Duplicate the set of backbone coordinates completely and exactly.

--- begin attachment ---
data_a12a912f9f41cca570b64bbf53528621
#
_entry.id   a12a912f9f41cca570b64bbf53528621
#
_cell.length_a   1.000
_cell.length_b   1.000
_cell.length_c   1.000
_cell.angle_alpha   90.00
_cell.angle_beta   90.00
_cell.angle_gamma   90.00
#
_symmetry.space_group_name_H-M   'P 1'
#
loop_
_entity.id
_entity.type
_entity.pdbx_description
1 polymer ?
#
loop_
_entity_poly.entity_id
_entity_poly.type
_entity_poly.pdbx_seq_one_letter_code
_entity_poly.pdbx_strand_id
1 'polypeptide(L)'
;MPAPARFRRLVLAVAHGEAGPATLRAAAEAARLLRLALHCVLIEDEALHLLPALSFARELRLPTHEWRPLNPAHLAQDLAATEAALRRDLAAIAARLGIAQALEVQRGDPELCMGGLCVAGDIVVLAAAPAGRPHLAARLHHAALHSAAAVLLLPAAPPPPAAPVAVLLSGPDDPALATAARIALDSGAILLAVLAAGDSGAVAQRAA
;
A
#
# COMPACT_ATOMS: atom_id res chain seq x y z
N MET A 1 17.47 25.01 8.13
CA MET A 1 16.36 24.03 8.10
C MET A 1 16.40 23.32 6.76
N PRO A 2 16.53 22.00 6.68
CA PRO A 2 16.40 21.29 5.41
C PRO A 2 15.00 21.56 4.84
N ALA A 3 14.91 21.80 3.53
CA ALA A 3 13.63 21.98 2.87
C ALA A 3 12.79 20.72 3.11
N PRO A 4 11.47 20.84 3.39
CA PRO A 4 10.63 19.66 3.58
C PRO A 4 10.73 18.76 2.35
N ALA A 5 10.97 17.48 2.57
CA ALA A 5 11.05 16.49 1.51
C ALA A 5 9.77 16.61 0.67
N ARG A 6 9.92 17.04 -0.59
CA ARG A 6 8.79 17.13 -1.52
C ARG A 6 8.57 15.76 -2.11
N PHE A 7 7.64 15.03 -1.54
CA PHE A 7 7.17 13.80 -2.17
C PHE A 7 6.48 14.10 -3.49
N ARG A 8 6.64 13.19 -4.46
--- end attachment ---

data_a12a912f9f41cca570b64bbf53528621
#
_entry.id   a12a912f9f41cca570b64bbf53528621
#
_cell.length_a   1.000
_cell.length_b   1.000
_cell.length_c   1.000
_cell.angle_alpha   90.00
_cell.angle_beta   90.00
_cell.angle_gamma   90.00
#
_symmetry.space_group_name_H-M   'P 1'
#
loop_
_entity.id
_entity.type
_entity.pdbx_description
1 polymer ?
#
loop_
_entity_poly.entity_id
_entity_poly.type
_entity_poly.pdbx_seq_one_letter_code
_entity_poly.pdbx_strand_id
1 'polypeptide(L)'
;MPAPARFRRLVLAVAHGEAGPATLRAAAEAARLLRLALHCVLIEDEALHLLPALSFARELRLPTHEWRPLNPAHLAQDLAATEAALRRDLAAIAARLGIAQALEVQRGDPELCMGGLCVAGDIVVLAAAPAGRPHLAARLHHAALHSAAAVLLLPAAPPPPAAPVAVLLSGPDDPALATAARIALDSGAILLAVLAAGDSGAVAQRAA
;
A
#
# COMPACT_ATOMS: atom_id res chain seq x y z
N MET A 1 17.47 25.01 8.13
CA MET A 1 16.36 24.03 8.10
C MET A 1 16.40 23.32 6.76
N PRO A 2 16.53 22.00 6.68
CA PRO A 2 16.40 21.29 5.41
C PRO A 2 15.00 21.56 4.84
N ALA A 3 14.91 21.80 3.53
CA ALA A 3 13.63 21.98 2.87
C ALA A 3 12.79 20.72 3.11
N PRO A 4 11.47 20.84 3.39
CA PRO A 4 10.63 19.66 3.58
C PRO A 4 10.73 18.76 2.35
N ALA A 5 10.97 17.48 2.57
CA ALA A 5 11.05 16.49 1.51
C ALA A 5 9.77 16.61 0.67
N ARG A 6 9.92 17.04 -0.59
CA ARG A 6 8.79 17.13 -1.52
C ARG A 6 8.57 15.76 -2.11
N PHE A 7 7.64 15.03 -1.54
CA PHE A 7 7.17 13.80 -2.17
C PHE A 7 6.48 14.10 -3.49
N ARG A 8 6.64 13.19 -4.46